Bottom line: Whether you’re ingesting CBD oil or CBD-infused edibles, it ultimately goes through the same lengthy digestive process, reducing the total CBD concentration in the bloodstream. With ingestion, it could take anywhere from one to two hours before the effects of CBD finally set in. From there, you may feel the effects for one hour to several hours, depending on the dose and your response to CBD.
Consuming CBD products sublingually leads to higher bioavailability compared to consuming CBD products orally. Photo by: Gina Coleman/Weedmaps
We have some insight into how long CBD remains in the blood, but there is little research on how long CBD is detectable in urine. In a 2016 study published in the Journal of Pain, participants were given different types of CBD-rich cannabis products, including oils, capsules, and flower. Two hours after administration, urine samples from all 15 subjects tested positive for CBD. The researchers followed one participant after the last day of administration and found that CBD was no longer detectable in the urine after 24 hours.
A 1991 study published in Pharmacology Biochemistry & Behavior examined the concentration of CBD in the blood after high doses daily. Over a six-week period, the research team administered a daily dose of 700 milligrams of CBD to 14 Huntington’s disease patients. One week after the dosing ceased, the CBD remaining in the blood was just 1.5 nanograms per milliliter and was “virtually undetectable” thereafter.
A 2018 review of existing CBD studies found that the estimated half-life of CBD was two to five days for those who took a daily oral dose. Other delivery methods delivered varied half-lives.
Here, we’ll cover the existing research on CBD and its interaction with the human body as well as what factors can affect how long CBD stays in your system.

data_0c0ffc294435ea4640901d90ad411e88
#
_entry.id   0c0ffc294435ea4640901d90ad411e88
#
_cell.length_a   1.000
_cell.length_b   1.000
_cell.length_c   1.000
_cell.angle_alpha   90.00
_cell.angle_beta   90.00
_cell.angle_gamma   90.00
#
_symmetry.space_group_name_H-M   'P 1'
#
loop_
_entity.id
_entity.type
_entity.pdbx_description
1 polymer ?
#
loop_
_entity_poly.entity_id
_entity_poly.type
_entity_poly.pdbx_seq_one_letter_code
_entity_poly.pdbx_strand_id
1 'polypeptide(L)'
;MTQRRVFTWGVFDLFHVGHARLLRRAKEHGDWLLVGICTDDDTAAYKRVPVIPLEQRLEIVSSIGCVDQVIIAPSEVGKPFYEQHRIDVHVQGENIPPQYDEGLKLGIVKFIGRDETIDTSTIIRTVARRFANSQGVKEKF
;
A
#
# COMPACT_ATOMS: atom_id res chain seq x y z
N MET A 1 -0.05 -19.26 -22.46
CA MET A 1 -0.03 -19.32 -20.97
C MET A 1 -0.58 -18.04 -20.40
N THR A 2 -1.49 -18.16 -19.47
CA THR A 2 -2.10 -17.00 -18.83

While the time that CBD is detectable in the body will vary, we can deduce that CBD will likely leave the system after a week or two. Photo by: Gina Coleman/Weedmaps
Studies show that when CBD compounds are metabolized by the liver, it undergoes what is called the “first pass effect,” where enzymes in the liver reduce CBD concentration before the remainder is finally sent to the bloodstream and circulated throughout the body.
It depends on how you consume it. For the quickest potential anxiety relief, smoke high-CBD hemp flower, vape a CBD oil vape, or administer CBD sublingually, taking care to rub it in.
Bottom line: The relationship between CBD and the human body is complicated. The method of consumption, the quality of the CBD product, and individual body chemistry all determine how this cannabinoid moves through your body and how long it takes to leave your system.
Settling on the ideal CBD dosage is an important part of the treatment process, and will also impact how long CBD stays in your system. Hemp-derived CBD products are not intended to give the user a stoned buzz or intoxicated feeling, so there’s no need to be conservative with the dosage amount. Still, it’s recommended to start with a lower dosage and gradually increase it until the ideal effects are discovered.
That depends on the person, the quality of the CBD oil, and the consumption method. If you’ve used a CBD product in the past and it did nothing, check whether it came from a licensed brand or retailer that performs third-party lab tests. If this is the case, the dosage might be at play. Unlike THC and most other cannabis products, CBD is non-intoxicating and you can experiment with large increases in your dose with little risk. If you take any prescription medication, be sure to check with your doctor or pharmacist before trying CBD in any form.